AWS's goal for restoring SAV in the Anacostia is 20 acres, a goal identified in the Anacostia Watershed Restoration Indicators and Targets for Period 2001 - 2010 by scientists at Metropolitan Washington Council of Governments (COG).
In the graph as soon as the degradation of water clarity in the Lower DC Anacostia (Section 3) was observed in 1995, the acreage of SAV started to decline. No SAV had been observed in the Anacostia since 2003 until 2012, the score for the time duration had been zero (0) for over a decade. While there was no SAV in the tidal Anacostia, it is known that there has been SAV in nontidal tributaries to the Anacostia River.
However, in 2013, 0.9 acres of SAV (thus, the %Score is approximately 5% 0.9/20x100) was identified in Washington Channel and we learned that SAV is coming back to the Anacostia River!
AWS is not certain why SAV was present in the past --particularly in the 1980s and 1990s when the water clarity seemed worse than or equal to the current clarity. However, we have several hypotheses:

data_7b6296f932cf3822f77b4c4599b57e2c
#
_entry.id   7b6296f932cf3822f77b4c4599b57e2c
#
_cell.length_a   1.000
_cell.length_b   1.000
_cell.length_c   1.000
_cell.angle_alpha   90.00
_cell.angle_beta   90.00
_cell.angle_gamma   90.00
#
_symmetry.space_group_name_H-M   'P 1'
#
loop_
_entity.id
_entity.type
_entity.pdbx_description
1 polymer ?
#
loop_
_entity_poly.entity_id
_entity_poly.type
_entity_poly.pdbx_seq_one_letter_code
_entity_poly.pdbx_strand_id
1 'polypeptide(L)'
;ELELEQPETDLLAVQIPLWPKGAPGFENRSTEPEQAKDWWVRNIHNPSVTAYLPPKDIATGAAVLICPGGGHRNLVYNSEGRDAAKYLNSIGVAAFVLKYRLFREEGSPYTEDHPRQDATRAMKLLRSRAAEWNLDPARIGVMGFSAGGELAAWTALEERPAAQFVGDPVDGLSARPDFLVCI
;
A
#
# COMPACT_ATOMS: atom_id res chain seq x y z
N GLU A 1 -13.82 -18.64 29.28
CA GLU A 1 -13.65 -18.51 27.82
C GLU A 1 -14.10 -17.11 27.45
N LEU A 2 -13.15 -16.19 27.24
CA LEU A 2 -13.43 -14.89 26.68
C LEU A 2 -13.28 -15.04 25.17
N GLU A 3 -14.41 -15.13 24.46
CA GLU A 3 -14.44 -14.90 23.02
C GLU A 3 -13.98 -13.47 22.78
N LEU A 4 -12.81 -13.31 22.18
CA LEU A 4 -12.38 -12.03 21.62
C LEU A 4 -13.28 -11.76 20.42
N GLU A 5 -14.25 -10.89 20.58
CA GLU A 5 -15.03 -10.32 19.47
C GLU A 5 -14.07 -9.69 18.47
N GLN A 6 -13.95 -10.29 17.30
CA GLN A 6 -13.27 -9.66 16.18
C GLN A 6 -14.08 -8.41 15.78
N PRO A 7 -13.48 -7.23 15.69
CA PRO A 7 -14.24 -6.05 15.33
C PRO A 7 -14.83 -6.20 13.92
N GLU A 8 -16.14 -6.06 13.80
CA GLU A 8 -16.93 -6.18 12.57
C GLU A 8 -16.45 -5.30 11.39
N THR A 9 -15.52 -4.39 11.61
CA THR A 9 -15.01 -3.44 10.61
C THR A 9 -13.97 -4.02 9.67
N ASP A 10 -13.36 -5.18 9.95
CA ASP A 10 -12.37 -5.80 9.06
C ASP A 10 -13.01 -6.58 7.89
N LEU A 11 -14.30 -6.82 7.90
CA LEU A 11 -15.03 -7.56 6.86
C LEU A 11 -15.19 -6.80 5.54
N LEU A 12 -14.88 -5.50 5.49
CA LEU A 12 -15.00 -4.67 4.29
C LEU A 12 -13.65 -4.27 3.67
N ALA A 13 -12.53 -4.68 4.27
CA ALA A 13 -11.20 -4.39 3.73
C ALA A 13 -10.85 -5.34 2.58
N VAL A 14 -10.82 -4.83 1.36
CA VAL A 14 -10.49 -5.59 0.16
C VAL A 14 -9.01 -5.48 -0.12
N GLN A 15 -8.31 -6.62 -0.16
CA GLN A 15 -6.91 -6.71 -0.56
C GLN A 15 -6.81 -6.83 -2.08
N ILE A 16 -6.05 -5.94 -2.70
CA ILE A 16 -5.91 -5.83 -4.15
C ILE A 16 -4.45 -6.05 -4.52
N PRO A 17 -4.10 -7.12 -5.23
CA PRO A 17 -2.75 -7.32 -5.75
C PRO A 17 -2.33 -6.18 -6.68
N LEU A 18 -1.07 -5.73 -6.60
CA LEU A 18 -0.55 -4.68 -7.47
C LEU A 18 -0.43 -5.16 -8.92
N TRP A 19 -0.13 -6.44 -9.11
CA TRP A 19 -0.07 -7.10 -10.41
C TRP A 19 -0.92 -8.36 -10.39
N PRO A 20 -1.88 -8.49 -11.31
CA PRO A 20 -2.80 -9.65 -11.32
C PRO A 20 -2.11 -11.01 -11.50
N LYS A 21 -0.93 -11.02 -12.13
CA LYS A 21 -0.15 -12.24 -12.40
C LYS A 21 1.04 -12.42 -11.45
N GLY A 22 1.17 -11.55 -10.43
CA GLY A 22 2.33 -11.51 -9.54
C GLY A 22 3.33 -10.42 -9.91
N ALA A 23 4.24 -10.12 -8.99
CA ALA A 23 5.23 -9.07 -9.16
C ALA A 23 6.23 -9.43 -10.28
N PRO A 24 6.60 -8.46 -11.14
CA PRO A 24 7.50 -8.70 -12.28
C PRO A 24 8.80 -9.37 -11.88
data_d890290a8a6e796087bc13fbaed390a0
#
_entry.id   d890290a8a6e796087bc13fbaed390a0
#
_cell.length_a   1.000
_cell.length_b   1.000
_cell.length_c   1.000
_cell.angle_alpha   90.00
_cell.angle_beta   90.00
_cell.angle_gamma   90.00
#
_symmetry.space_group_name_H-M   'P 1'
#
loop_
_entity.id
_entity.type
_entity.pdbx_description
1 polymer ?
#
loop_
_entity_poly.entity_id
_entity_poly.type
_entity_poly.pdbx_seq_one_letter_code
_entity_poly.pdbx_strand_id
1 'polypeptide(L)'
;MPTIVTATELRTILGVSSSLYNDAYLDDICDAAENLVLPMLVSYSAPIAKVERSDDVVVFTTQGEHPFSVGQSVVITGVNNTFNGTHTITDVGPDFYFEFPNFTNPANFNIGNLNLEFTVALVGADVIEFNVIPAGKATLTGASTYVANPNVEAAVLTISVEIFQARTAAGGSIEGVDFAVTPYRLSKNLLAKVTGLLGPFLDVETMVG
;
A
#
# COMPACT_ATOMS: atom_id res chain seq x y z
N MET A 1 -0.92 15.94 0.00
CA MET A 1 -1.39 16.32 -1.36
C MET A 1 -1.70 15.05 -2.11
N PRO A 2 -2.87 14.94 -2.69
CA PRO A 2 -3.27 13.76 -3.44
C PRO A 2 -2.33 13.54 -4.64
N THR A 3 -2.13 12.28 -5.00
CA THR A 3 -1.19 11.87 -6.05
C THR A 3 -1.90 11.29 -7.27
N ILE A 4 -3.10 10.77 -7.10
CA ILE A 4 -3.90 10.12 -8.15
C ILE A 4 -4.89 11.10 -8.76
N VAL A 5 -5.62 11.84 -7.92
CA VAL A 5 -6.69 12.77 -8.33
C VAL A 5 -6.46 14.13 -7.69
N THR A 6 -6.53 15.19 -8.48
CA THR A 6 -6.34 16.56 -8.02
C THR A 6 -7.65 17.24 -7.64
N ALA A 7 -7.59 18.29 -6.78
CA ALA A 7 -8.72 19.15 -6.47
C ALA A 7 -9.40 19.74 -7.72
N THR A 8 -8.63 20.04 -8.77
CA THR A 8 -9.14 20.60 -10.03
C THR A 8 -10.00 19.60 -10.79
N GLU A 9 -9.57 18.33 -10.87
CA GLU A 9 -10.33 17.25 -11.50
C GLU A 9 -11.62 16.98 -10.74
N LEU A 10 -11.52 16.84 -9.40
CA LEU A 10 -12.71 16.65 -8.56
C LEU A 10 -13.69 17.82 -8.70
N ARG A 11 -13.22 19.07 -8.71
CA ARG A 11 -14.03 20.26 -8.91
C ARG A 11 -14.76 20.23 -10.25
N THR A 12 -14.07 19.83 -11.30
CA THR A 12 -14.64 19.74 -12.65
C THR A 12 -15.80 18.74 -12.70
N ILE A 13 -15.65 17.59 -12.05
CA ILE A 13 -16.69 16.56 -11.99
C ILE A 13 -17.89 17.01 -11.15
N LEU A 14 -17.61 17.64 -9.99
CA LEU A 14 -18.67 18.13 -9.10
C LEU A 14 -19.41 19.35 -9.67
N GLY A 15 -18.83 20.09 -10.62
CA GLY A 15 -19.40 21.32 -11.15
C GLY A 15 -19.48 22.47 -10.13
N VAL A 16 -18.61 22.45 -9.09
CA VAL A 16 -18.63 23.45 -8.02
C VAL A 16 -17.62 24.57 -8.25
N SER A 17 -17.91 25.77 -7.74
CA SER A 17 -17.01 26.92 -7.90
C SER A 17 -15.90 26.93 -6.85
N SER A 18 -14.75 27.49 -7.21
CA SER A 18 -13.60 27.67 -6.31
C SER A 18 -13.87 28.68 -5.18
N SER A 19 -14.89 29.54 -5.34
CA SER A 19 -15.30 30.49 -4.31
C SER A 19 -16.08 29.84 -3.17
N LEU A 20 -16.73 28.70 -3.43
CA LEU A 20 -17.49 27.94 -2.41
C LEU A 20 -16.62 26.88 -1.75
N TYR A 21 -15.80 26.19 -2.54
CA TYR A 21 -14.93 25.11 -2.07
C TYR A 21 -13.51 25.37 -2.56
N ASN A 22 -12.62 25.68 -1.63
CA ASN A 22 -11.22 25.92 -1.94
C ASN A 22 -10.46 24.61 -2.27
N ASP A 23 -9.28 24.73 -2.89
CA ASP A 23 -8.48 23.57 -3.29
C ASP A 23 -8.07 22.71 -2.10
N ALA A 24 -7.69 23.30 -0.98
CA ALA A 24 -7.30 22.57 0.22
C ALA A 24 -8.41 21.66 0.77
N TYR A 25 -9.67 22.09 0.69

- · The nature of the cloudiness of the water was different. There are many factors that make the water cloudy. Recent cloudiness may be complex combination of sediment particles due to erosion, decaying organic matter from sewage, algae bloom, etc. while past cloudiness may have mainly come from sediment particles.
- · The river was monitored less often in the 1980s and 1990s. The water quality data may then be less reliable during the time period.
- · The SAV may have suffered in the 1980s and 1990s, but may still have been resilient to the pollution.